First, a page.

14th Aug 2022

European postal services open to competition by 2011

  • The new measure will deliver liberalisation in the 22 member states that have not yet opened up the sector (Photo: EUobserver)

Europe's postal services are to be opened up to full competition by 2011 under plans adopted by the European Parliament today (31 January).

The remaining postal service monopolies will expire by 31 December, 2010, with central and eastern European member states as well as Greece and Luxembourg having until 2013 to open their postal markets.

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From this date, public postal service providers will have to compete with private firms in the delivery of mail weighing up to 50 grams.

"This is a clear signal for all member states and all citizens that the traditional monopolies have to prepare for competition," said MEP Markus Ferber, the centre-right German EP in charge of the dossier in response to the parliament's plenary vote.

"Citizens will have more possibilities with more products available, prices will go down, the quality is going to be improved. The European Parliament has decided today in the interests of people in the EU", he added.

The plan includes a "universal service" provision that aims to ensure everybody, even in remote or poor areas, will still be able to send and receive letters and parcels just as they do today. Even after liberalisation, every EU citizen has a right to delivery and collection of post at least once a day, five days a week.

Furthermore, customers in both central London and the Shetland Isles or a business park in Helsinki and northernmost Finnish Lapland should pay the same rate, as a uniform tariff between urban and rural areas must continue to be applied.

If such universal service proves too costly for providers, member states will be permitted to either set up a common fund to which all postal service providers contribute, or provide state funding.

Full, or near-full marketisation of post has already occurred in Germany, Finland, the Netherlands, Sweden and the UK. The new measure will deliver liberalisation in the remaining 22 member states.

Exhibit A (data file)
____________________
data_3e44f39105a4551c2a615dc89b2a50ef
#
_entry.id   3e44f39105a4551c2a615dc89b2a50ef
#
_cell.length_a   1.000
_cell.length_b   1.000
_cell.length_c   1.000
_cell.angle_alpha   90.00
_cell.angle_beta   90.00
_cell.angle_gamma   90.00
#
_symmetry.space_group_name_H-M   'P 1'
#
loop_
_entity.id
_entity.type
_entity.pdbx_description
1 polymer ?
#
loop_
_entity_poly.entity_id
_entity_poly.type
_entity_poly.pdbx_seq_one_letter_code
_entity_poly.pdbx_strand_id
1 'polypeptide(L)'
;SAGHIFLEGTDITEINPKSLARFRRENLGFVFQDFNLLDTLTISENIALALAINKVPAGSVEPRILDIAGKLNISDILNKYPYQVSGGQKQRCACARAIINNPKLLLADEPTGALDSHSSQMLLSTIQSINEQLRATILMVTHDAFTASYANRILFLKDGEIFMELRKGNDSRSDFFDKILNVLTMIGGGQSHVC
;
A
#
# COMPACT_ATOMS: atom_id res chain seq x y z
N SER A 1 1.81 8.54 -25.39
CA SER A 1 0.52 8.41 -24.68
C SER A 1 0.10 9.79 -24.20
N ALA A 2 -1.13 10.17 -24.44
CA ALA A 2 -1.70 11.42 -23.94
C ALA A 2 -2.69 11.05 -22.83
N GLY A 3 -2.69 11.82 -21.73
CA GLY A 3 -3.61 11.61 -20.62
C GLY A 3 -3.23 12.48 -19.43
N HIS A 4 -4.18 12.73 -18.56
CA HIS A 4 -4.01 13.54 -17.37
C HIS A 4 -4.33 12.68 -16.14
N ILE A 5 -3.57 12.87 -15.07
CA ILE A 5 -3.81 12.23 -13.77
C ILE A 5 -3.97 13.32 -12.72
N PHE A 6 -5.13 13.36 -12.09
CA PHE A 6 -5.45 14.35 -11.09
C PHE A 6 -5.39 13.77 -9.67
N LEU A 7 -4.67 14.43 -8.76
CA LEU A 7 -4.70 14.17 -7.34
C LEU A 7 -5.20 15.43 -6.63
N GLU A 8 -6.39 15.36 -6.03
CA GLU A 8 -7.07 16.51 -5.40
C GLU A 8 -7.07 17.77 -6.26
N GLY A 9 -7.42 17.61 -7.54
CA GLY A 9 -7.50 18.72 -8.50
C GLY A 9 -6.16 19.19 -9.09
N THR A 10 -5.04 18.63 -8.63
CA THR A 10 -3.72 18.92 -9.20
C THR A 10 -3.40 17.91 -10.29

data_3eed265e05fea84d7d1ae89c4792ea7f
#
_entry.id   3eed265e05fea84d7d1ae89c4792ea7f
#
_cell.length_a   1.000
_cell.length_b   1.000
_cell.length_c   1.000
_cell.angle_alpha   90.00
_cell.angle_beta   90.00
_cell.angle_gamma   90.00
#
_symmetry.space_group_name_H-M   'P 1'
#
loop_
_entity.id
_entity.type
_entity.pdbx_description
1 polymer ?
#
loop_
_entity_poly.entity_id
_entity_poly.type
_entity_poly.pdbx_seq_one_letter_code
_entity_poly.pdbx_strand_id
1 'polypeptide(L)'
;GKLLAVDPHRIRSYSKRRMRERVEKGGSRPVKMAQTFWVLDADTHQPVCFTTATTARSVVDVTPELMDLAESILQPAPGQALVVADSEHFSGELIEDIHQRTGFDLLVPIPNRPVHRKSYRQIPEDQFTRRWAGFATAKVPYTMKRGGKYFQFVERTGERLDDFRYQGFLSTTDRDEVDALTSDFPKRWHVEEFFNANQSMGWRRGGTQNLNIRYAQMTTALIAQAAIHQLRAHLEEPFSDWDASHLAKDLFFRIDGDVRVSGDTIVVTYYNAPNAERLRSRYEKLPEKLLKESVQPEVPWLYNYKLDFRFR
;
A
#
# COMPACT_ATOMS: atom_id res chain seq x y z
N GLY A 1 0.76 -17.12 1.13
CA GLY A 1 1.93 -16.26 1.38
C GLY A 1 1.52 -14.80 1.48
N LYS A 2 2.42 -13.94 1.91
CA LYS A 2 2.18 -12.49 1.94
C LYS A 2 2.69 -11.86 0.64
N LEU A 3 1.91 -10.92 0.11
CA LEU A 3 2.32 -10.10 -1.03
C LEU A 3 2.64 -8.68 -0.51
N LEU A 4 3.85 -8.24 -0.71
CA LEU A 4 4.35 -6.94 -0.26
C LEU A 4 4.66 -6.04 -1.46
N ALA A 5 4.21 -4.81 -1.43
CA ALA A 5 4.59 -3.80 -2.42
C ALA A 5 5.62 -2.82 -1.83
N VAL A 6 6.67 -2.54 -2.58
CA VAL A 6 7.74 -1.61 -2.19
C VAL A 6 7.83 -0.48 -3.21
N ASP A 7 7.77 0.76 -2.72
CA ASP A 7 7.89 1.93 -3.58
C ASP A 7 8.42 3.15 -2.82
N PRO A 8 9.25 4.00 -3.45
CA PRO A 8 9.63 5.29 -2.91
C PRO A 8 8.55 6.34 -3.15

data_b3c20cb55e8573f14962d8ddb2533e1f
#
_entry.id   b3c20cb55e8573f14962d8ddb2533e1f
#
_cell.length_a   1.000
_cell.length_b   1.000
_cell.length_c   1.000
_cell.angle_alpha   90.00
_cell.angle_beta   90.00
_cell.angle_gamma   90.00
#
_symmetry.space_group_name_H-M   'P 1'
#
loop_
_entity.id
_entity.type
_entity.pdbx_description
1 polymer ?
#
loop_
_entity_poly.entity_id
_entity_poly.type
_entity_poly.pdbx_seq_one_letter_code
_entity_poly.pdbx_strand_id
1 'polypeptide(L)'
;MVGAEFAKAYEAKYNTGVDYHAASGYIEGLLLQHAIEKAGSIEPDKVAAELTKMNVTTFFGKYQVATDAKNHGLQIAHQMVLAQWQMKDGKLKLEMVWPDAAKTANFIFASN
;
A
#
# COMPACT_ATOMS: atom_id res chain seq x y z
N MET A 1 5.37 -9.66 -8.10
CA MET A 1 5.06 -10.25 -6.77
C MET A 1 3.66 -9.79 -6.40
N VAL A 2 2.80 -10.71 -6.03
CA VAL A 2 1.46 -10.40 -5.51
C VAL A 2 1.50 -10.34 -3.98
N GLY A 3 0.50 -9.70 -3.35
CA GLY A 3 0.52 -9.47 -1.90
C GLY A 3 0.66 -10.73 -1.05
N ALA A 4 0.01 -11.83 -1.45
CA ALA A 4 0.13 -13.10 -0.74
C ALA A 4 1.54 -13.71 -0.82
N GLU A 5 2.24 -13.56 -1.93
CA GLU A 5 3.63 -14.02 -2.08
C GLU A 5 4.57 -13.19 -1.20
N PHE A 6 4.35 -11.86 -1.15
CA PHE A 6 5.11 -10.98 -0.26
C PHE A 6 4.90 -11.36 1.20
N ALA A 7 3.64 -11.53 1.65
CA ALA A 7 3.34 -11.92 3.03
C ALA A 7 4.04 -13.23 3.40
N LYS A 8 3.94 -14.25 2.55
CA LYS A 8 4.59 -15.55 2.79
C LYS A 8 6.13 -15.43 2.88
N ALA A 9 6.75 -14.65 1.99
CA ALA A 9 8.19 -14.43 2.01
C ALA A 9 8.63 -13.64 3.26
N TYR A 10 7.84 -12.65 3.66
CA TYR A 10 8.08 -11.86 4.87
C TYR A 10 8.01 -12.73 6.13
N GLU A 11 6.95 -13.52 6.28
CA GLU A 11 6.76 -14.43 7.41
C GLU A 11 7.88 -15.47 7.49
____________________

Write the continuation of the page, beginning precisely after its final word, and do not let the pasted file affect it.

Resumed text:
Up to now, postal services in the Union had been covered by a 1997 directive that opened up the sector to competition for mail weighing more than 350 grams – essentially large packages – the most profitable sector of the postal market. Items under 350 grams were designated 'reserved areas'.

In 2002, the reserved area was amended down to 100 grams, and as of January, 2006, no mail delivery of items over 50 grams could be monopolised by a national provider.

Following today's vote, all member states will have to eliminate this last reserved area by 2011.

Greece has been given an extra two-year grace period due to its unusual geography, which makes postal delivery both difficult and expensive, and Luxembourg has been given its own allowances due to its small size.

Postal services in the EU handle an estimated 135 billion items per year, according to commission figures, with an estimated turnover of €88 billion and employing some 5.2 million people across the bloc.

Not all MEPs supported the move, with left-wing members worried liberalisation will hurt both consumers and employees in the postal sector.

Portuguese GUE/NGL MEP Pedro Guerreiro said the directive is part of "an ongoing process of dismantling and destroying public services and it puts publicly managed and democratically controlled infrastructures at risk."

Trade unionists are also opposed to postal liberalisation. The European Trade Union Congress is worried that despite the universal service guarantee, the move is being approved "without any clear indication of how postal services to rural, mountain and island-dwelling citizens will be financed."

"[The commission] continues to push for sectoral liberalisation without putting in place a general framework to guarantee respect for principles such as equal access, high-quality services, fair prices, universality, security and social justice."

Opponents point to the UK, where postal liberalisation is already quite advanced. In Britain, there have been thousands of post office closures in recent years, mostly in rural areas. Only around 1,500 of 8,000 rural post offices are profitable, they say.

An amendment proposed by Richard Howitt, a British Labour MEP, supporting free postal services for the blind did not gain enough support to be included in the legislation.

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